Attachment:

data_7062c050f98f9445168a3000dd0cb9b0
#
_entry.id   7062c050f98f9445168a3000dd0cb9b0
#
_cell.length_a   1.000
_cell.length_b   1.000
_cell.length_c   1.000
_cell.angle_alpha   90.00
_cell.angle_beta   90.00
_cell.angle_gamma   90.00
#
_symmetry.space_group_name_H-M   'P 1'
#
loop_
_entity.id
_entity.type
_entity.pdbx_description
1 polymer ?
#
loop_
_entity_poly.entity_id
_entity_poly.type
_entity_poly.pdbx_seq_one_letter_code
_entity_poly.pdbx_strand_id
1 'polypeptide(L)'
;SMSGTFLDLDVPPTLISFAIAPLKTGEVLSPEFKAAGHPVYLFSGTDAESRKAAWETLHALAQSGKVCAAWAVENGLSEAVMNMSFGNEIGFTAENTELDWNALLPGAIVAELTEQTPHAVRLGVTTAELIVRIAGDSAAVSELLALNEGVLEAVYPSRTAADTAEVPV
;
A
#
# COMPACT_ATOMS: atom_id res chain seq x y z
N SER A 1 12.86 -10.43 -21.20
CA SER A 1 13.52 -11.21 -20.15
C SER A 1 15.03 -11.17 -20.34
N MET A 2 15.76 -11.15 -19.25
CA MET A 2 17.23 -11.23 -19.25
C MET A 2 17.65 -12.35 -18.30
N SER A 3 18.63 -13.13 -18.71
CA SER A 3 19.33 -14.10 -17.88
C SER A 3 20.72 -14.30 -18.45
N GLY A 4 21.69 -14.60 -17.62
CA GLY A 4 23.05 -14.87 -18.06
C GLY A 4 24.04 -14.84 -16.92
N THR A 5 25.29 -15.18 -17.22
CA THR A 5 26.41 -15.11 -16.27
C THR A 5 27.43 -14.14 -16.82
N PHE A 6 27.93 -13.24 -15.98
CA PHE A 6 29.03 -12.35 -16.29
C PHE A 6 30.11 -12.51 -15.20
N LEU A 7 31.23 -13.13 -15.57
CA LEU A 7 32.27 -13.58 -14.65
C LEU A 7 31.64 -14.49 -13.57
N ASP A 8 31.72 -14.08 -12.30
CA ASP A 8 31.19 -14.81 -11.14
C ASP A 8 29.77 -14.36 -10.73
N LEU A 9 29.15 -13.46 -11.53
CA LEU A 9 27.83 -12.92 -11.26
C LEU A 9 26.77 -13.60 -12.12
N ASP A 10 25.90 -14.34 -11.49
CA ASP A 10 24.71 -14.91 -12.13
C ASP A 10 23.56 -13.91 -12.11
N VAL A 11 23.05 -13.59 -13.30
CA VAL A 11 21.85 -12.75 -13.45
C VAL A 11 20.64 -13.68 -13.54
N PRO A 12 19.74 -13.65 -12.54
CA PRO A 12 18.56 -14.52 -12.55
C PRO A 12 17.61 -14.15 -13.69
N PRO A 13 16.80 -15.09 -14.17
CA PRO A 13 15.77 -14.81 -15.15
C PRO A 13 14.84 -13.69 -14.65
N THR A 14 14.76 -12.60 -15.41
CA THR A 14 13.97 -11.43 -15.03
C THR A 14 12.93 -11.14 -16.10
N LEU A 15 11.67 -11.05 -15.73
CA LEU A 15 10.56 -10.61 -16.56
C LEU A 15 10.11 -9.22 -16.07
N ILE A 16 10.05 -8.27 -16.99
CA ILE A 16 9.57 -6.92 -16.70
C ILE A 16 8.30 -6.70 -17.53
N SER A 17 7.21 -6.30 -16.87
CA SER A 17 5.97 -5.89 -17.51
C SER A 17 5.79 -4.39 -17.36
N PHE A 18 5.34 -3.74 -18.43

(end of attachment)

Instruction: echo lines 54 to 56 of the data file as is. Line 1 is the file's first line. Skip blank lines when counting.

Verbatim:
C ASP A 8 29.77 -14.36 -10.73
N LEU A 9 29.15 -13.46 -11.53
CA LEU A 9 27.83 -12.92 -11.26